R – Concurrently read from a single file

c++concurrencyiolinuxwindows

I have the following problem situation. A bunch of data is split across 10k small files (approx. 8-16 kib each). Depending on user input, I have to load these as fast as possible, and process them. More precisely, each data packet can be split into 100-100k files, and there are approximately 1k data packets. Most of them are the smaller ones, though.

Right now, I'm using a thread pool and on each file access, the next free thread opens the file, reads it, and returns the data prepared for displaying. As the number of files is going to grow in the future, I'm not so happy with this approach, especially if it's likely to end up with something around 100k or more files (deploying this would be surely fun 😉 ).

So, the idea is to combine all of these tiny files for one data packet into a large one, and read from that. I can guarantee that it's going to be read-only, but I don't know the number of threads that will be accessing one file concurrently up front (I do know the maximum number). This would give me around 1000 good sized files, and I can easily add new data packets.

The question is: How can I allow 1..N threads to read efficiently from a single file in this scenario? I can use asynchronous I/O on Windows, but it's supposed to become synchronous for reads smaller than 64k. Memory mapping the file is not an option, as the expected size is > 1.6 GiB, and I still need to be able to run on x86 (unless I can efficiently map some tiny part, read it, unmap it again — my experience with memory mapping was that it brings quite some overhead compared to a single read).

I thought about opening each of the data packets N times, and give each thread a handle in a round-robin fashion, but the problem is that it can end up with (number of data files)x(maximum number of threads) open handles (can become easily 8-16k), and I would have to synchronize on each access to a data packet, or use some lock-free magic, to get the next free file handle.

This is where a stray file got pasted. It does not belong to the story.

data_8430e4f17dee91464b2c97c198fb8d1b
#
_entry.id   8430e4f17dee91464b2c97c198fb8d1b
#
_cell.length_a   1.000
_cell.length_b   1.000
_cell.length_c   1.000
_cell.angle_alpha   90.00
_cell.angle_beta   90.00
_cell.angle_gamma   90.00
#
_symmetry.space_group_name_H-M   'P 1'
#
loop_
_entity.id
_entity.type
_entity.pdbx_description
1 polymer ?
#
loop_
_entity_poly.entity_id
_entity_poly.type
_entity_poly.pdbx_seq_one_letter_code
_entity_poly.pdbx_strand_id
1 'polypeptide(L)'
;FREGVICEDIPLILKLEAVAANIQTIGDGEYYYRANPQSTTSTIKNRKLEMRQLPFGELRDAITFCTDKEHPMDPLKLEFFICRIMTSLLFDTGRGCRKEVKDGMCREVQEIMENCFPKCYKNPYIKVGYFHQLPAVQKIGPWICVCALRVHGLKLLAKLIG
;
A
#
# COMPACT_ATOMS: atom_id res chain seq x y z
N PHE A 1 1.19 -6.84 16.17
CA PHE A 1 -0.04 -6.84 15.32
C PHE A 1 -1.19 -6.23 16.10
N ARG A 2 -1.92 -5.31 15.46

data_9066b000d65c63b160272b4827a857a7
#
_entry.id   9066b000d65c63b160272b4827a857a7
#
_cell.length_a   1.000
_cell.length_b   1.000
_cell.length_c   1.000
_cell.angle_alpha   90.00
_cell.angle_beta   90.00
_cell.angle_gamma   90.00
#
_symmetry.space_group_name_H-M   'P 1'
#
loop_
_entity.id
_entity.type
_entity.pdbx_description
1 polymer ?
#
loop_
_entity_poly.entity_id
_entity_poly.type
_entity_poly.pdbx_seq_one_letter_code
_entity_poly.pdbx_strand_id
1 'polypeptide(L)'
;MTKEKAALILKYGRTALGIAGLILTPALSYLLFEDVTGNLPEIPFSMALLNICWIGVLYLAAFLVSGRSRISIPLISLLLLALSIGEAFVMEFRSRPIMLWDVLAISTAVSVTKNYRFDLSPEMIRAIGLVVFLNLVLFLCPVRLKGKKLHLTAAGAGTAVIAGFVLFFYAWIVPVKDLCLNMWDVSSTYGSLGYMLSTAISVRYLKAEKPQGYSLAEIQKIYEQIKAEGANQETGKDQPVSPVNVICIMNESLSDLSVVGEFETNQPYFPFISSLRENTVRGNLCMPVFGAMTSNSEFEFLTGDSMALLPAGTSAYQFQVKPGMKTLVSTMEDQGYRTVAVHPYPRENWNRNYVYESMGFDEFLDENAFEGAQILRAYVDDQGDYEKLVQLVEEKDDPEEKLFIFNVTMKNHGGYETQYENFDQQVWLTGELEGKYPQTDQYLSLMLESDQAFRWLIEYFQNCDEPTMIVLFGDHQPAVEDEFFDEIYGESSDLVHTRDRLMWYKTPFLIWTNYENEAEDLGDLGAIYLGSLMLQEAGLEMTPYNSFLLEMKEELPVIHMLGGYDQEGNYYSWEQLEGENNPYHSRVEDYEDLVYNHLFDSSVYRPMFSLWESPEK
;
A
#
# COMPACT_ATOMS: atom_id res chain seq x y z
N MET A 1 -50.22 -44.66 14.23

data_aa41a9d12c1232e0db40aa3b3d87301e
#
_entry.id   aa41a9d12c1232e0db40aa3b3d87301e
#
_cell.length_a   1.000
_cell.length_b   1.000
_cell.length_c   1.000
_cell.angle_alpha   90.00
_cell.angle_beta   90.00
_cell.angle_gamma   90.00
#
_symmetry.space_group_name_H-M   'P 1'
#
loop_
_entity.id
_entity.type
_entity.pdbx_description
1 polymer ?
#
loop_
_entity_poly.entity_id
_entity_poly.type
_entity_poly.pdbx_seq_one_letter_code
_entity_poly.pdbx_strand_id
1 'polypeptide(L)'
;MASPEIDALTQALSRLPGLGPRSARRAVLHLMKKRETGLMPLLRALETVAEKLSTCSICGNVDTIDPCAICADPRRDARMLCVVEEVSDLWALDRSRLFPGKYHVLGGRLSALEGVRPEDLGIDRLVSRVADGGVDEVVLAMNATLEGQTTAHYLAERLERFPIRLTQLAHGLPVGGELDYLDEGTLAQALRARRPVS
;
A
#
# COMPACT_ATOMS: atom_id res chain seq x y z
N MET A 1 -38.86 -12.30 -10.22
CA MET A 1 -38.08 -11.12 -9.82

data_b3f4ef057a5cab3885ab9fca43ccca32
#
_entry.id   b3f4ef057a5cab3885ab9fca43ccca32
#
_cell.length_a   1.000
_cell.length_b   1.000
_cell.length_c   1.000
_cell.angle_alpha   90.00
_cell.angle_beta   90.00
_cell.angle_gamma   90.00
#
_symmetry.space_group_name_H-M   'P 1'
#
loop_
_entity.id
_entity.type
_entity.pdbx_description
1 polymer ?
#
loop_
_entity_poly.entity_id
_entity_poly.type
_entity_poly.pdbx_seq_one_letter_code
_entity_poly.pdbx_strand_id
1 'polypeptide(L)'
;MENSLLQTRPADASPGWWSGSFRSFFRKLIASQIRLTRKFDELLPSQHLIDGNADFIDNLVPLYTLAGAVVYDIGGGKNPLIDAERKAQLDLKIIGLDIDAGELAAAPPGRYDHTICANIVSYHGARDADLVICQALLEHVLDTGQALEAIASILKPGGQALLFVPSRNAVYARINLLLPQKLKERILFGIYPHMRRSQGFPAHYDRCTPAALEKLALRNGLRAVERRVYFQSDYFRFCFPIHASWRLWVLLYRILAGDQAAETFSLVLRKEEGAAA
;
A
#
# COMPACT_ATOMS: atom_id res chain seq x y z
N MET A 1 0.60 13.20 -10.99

As this does not seem to be an original problem (I guess, any database engine has a similar one, where you can have M tables (data packets) with N rows (files in my case), and you want to allow as many threads as possible to read rows concurrently). So what's the recommended practice here? BTW, it should ran on Windows and Linux, so portable approaches are welcome (or at least approaches which work on both platforms, even if they use different underlying APIs — as long as they can be wrapped, I'm happy).

[EDIT] This is not about the speed, this is about hiding the latency. That is, I read like 100 of those tiny files per second maybe, so I'm at 1 mib/s at most. My main concern is the seek times (as my access pattern is not predictable), and I want to hide them, by firing off the reading while displaying the old data to the user. The question is how to allow several threads to issue IO requests over several files, with possibly >1 thread accessing a single file.

It's really no problem if one of the calls takes 70 ms or so to finish, but I can't afford if the read call blocks.

Best Solution

I don't think that multi-threading will help you very much with the disk reads. Assuming the file is on one disk platter, you have only one set of read heads to access it with, so you are serialised right there.

In this situation I think I would have one disk read process that read the file sequentially into buffers (this would hopefully maximise read performance, as the read heads would not need to move a bout too much, assuming a fairly unfragmented data file) and a number of processing threads that read the buffers, marking them as free when they completed the processing.

However you choose to proceed, can I suggest that you make sure that your code is structured in such a way that the number of different types of threads is easily configurable, ideally from the executables command line. In situations like this you will want to experiment with different thread configurations to find the optimal numbers for your specific situation.